Plutocracy or democracy; the rich or the rest of us; legalized bribery or law and order; corruption or common sense.
The choice facing the U.S. Supreme Court today in McCutcheon v. Federal Election Commission could not be clearer.
If the court decides to strike down limits on what an individual can give directly to candidates, parties and PACs, the real-world impact is plain enough. A few hundred people will be empowered to spend millions to buy elections.
We will see a rise in corruption both as the public understands the term – meaning the entire political system will shift still more to favor the super-rich – and as the Supreme Court defines it – meaning quid pro quo corruption.
There is reason to hope the court will decide to uphold current giving limits. Striking down the aggregate limit rule will require abandoning the underpinnings of Buckley v. Valeo, the foundation of current campaign spending law.
So, we must hope the court respects precedent and common sense.
But we shouldn’t have to hope. That’s why it’s time for a constitutional amendment to restore our democracy – an amendment that firmly establishes the people’s right to control campaign spending and ensure that we maintain a government of, by and for the people – not the superwealthy and giant corporations.
Editor’s note: See Robert Weissman speaking outside the Supreme Court today. View photos of the event.
By Darci Kovacs
In order to overturn the U.S. Supreme Court’s 2010 decision in Citizens United v. Federal Election Commission, Public Citizen is pushing for a constitutional amendment to limit spending in elections. Already, the fight to get corporate money out of politics has 16 states on its side – almost half the number of states it would take to ratify an amendment.
Now, after an intensely successful two months—with Oregon, Delaware, West Virginia, Maine and Illinois all backing a constitutional amendment—Public Citizen is taking the fight to overturn Citizens United to Congress for the rest of the summer.
So far, 111 lawmakers have co-sponsored such an amendment in this legislative session. But, 111 does not come close to the 67-vote supermajority in the Senate and 290-vote supermajority in the House of Representatives necessary to pass one.
So in the next month, Public Citizen’s Democracy is For People campaign is taking the momentum from the states that have backed an amendment and calling or visiting lawmakers who have failed to co-sponsor a constitutional amendment to overturn Citizens United.
To get lawmakers on board, we need your help.
Today, Illinois became the 14th state to call for a constitutional amendment to rid elections of corporate money and unlimited spending. This bipartisan action by the Illinois General Assembly demonstrates continuing national momentum to overturn the U.S. Supreme Court’s controversial Citizens United v. Federal Election Commission ruling.
Illinois is the third state in the past month and a half to call for an amendment; West Virginia and Maine passed similar resolutions last month.
The effort in Illinois was bipartisan, underscoring what poll data have shown: People of all political stripes are deeply concerned about corporations having too much influence over our democratic process. A measure calling for a constitutional amendment was on ballots across Illinois in November and was supported by three-quarters of voters.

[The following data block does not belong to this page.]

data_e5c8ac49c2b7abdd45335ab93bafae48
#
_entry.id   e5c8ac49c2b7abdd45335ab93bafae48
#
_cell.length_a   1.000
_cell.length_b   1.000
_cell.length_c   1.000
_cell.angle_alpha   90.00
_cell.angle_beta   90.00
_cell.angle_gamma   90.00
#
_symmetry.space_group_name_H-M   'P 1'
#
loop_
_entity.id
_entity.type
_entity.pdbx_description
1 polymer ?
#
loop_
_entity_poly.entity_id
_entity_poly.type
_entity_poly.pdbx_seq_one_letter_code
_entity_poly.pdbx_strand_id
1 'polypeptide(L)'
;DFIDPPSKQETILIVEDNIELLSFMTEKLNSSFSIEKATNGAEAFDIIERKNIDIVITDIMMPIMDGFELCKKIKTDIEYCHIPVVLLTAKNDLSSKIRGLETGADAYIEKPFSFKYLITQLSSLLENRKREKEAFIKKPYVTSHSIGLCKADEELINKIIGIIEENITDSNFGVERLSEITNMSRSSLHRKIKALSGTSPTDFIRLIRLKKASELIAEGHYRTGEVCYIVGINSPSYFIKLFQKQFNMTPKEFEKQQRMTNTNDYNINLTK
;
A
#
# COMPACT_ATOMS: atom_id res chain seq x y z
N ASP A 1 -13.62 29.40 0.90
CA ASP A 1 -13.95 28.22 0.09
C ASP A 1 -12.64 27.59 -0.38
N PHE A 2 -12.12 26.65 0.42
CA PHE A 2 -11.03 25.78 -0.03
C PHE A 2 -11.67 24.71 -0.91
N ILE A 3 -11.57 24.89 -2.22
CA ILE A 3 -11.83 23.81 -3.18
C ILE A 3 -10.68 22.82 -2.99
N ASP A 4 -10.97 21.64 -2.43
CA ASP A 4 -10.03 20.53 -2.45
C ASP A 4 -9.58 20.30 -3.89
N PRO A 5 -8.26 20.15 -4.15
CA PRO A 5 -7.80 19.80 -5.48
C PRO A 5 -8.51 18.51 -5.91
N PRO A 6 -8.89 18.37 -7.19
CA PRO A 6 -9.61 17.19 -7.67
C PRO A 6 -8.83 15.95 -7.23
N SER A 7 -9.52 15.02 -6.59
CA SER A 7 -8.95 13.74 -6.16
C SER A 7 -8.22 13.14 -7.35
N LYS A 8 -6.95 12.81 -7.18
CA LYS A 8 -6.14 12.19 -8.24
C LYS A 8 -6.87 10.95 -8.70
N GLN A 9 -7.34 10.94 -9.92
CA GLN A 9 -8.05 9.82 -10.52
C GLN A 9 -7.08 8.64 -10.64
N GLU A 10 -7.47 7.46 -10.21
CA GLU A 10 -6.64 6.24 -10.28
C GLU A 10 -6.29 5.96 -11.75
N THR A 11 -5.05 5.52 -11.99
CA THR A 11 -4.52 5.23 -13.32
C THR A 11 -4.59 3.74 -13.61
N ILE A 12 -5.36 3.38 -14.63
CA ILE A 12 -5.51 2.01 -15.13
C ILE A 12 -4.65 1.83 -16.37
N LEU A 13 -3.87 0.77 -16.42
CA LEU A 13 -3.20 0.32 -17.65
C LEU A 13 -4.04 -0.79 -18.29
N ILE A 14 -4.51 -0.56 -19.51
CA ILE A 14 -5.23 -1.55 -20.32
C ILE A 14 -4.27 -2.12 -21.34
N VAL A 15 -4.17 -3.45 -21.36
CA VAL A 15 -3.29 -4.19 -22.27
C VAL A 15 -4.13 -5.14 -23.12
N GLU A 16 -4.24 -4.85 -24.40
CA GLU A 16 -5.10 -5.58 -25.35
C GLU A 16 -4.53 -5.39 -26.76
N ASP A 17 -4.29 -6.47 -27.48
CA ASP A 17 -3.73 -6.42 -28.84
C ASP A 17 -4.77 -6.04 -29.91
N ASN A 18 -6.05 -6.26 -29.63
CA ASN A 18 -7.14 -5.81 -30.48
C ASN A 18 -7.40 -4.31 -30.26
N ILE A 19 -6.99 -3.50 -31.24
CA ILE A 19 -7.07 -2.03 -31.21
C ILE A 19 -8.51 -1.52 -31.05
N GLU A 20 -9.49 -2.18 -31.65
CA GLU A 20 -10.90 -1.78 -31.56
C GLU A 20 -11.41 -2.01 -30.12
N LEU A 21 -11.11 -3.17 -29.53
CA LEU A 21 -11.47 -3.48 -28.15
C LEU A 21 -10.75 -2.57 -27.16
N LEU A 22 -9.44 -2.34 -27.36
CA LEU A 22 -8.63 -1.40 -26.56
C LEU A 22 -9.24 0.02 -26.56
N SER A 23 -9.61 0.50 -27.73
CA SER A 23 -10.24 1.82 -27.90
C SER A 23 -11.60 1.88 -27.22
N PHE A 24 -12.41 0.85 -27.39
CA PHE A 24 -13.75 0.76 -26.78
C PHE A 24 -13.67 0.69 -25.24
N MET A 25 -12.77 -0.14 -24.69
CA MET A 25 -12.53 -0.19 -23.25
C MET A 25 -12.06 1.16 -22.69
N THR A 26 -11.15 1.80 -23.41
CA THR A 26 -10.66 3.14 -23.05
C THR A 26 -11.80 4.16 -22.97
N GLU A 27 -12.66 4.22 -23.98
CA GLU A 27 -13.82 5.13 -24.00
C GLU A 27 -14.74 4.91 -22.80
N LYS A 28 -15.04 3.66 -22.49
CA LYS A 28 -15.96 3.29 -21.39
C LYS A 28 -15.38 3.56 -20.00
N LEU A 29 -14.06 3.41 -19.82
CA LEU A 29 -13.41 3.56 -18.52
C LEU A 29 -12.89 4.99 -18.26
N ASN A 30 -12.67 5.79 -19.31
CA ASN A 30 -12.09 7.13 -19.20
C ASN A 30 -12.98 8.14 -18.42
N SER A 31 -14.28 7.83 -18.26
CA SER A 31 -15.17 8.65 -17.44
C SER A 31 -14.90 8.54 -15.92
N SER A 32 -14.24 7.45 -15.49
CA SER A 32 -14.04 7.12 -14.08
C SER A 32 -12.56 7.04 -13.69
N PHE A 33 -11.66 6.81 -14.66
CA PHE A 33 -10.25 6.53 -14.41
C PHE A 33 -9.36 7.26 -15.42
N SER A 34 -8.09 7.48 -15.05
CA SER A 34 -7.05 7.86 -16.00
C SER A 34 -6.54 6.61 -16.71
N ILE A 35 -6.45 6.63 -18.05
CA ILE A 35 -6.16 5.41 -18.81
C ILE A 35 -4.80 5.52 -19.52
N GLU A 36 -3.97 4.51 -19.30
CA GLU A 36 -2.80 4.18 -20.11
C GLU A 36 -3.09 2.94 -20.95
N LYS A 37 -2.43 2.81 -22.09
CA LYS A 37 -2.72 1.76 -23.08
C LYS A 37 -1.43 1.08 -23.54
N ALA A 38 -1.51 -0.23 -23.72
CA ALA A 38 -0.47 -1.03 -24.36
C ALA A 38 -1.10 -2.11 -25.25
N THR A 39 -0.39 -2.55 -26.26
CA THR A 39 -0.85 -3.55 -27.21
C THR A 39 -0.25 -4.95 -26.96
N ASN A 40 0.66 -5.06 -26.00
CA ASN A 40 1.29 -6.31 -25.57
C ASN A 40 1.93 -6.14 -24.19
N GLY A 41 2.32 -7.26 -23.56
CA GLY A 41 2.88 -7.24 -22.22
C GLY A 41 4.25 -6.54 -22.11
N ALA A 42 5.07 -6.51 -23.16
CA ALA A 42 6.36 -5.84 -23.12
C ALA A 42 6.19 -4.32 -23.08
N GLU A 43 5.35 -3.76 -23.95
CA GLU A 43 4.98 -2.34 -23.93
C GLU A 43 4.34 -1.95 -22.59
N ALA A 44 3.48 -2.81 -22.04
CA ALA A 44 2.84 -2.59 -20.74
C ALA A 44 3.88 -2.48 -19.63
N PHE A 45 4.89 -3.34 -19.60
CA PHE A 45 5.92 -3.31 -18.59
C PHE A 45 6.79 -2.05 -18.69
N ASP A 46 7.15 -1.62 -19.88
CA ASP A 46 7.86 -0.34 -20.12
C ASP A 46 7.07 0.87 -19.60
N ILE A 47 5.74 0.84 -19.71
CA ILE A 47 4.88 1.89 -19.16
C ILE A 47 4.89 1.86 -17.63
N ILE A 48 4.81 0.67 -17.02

We couldn’t be more excited about the new constitutional amendment proposal introduced today by U.S. Sen. Bernie Sanders (I-Vt.) and U.S. Rep. Ted Deutch (D-Fla.) to end unlimited and undisclosed corporate financing of American elections. The amendment proposal is titled the “Democracy Is For People” Amendment, after Public Citizen’s amendment campaign of the same name.
Public Citizen said that both lawmakers once again are showing their creative leadership in the campaign for a constitutional amendment to reverse the U.S. Supreme Court’s disastrous decision in Citizens United v. Federal Election Commission. Sanders and Deutch were at the forefront of the campaign immediately following the decision, and they continue their leadership today.
Public Citizen president Robert Weissman, pictured above in front of the U.S. Capitol Building leading a protest on the first anniversary of the Citizens United ruling, said:
“The Democracy is for People Amendment introduced by Sen. Bernie Sanders and Rep. Ted Deutch to overturn Citizens United will eliminate unaccountable corporate spending in our elections and restore governmental authority over campaign spending to the people. Democracy is rule by the people, after all, not rule by Goldman Sachs, Wal-Mart and the U.S. Chamber of Commerce.”
Now this is a rebuttal.
Harvard Law professor John Coates earlier this month took the U.S. Chamber of Commerce to task for a comment that the corporate lobby group made on the Securities and Exchange Commission’s (SEC) website.
In its comment to the SEC, the U.S. Chamber sought to discredit the research of Professor Coates and other academics whose work shows a correlation between corporate political spending and lowered shareholder value.
Professor Coates submitted his rebuttal to the Chamber as a comment to the SEC as well. Coates’ critique – rooted primarily in the Chamber’s dependence on flawed analysis by the Manhattan Institute – is well worth reading, both for its passion and its scholarly rigor.
Here’s how Coates opens his argument:
The Chamber’s comment relies primarily on ‒ and indeed, largely tracks ‒ a non-peer-reviewed, privately published white paper from the Manhattan Institute (the MI-lobbyist paper) written by a lobbyist who concludes, perhaps not surprisingly, that lobbying is worth paying for.